Montessoric parenting |  Life

Montessoric parenting | Life

You may have encountered the Montessori philosophy when you were impressed by the fact that a friend of yours wore his shoes on his own before you had a child, maybe while you were researching something to prepare for your child before he was born, or maybe while researching school when it was time for kindergarten. Sometimes philosophy may interest you, but “am I late”, “I do not have enough information”, “I cannot send my child to Montessori school, won’t he be confused?” You can take a step back because of questions like. Don’t stop! Never too late for anything! Understanding the essence of philosophy is the first step for Montessoric Parenting * and a step that is so empowering that the continuation will surely follow.

I have some comforting news for you: you don’t need to know everything, to be fully equipped to get started. You get on the road, your learning adventure continues on the road. To get started, here are a few principles that might be helpful.

Respect Your Child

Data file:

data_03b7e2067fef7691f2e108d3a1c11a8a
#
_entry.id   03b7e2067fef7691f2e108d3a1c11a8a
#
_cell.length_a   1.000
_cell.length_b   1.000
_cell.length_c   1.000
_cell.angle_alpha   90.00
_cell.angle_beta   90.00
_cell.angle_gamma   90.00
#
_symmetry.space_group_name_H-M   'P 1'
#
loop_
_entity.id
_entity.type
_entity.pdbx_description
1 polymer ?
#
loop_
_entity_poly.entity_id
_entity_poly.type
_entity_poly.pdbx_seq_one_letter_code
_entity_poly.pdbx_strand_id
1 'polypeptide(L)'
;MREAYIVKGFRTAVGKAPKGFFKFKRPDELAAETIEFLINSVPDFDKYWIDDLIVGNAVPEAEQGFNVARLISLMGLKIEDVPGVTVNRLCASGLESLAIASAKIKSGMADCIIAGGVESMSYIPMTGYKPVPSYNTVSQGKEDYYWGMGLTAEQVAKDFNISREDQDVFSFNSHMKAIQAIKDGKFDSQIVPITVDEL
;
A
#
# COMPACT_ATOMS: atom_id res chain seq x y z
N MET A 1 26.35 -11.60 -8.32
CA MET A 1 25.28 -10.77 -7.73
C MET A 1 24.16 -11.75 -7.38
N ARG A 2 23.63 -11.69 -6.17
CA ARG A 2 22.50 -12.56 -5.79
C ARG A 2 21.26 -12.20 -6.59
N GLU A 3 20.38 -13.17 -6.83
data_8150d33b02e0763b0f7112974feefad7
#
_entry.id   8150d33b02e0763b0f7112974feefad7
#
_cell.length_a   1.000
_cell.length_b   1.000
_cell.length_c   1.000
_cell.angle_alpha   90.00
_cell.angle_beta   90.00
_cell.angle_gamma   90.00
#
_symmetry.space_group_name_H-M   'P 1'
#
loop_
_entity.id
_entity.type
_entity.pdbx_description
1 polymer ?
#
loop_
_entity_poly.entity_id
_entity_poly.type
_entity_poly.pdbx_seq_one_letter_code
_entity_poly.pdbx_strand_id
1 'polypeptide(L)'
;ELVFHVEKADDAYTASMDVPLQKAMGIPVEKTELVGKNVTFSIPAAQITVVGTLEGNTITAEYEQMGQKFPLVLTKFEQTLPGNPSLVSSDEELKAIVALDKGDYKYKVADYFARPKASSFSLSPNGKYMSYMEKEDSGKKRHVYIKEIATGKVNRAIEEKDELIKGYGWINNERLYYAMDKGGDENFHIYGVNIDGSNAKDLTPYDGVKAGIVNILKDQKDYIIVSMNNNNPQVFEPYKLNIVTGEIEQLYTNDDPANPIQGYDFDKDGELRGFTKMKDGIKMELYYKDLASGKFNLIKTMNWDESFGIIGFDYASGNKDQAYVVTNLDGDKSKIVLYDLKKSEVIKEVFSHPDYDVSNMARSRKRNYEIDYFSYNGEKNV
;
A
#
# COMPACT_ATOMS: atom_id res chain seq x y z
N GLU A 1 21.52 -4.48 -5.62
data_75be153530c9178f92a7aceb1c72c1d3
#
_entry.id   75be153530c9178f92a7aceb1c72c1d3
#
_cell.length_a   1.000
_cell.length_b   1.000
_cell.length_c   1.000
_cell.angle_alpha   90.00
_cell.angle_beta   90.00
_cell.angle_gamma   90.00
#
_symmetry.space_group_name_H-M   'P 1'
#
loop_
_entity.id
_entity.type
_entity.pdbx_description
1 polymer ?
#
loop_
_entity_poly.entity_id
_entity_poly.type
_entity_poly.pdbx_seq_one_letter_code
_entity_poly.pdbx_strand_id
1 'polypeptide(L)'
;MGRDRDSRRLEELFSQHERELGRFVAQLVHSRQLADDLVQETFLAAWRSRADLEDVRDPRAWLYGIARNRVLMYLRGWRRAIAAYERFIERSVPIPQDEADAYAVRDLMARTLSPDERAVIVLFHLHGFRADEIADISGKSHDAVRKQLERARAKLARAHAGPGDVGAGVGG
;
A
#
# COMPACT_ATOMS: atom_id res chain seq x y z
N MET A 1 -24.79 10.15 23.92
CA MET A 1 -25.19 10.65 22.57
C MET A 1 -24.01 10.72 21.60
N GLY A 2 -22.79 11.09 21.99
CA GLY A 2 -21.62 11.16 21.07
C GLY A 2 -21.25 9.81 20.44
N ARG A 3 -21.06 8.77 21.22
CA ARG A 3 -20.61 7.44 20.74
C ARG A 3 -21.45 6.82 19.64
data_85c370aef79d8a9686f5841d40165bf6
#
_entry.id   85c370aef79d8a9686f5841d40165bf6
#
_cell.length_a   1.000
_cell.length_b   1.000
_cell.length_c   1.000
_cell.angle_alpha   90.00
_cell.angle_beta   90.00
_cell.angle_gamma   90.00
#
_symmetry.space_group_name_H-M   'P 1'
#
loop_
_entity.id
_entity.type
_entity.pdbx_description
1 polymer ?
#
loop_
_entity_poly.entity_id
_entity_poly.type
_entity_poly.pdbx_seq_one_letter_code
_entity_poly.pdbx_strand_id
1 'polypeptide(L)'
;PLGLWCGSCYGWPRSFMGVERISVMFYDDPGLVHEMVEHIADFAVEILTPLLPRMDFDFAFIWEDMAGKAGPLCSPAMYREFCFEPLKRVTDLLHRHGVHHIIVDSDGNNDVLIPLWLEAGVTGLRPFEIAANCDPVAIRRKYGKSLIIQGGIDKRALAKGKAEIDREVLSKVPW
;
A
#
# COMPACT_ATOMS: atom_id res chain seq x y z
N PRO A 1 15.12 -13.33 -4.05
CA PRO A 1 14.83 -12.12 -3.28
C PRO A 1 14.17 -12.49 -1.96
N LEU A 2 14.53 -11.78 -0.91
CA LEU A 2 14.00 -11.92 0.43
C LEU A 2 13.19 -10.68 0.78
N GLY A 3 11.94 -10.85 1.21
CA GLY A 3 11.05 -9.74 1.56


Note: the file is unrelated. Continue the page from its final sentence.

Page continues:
“What Is This Montessori?” in my article titled I mentioned that respect lies at the basis of the Montessori philosophy. As a first step, we must recognize that our child is a respectable individual, just as we respect the adults around us. We must respect his uniqueness, speed, needs, the path he chooses for himself. Our child’s relationship with us forms the basis of the relationships he will establish in the future, precisely for this reason, the respect we will offer them is very precious. In this way, he will feel that he is heard, cared for, accepted and loved in every way and then he will establish relationships with people on the basis of respect.

For example, “Can I tell this to my friend?” As a control mechanism in our communication with our child. We can ask ourselves the question. For example, you are having dinner with a friend, would you tell him “Come on, how long have you been busy, finish your meal now” in anger; Or is it very normal to have a chat and eat something that doesn’t bother you? Well, can you comfortably say the same sentence to your child who is lingering at the table?

Prepare for him an environment in which he can exist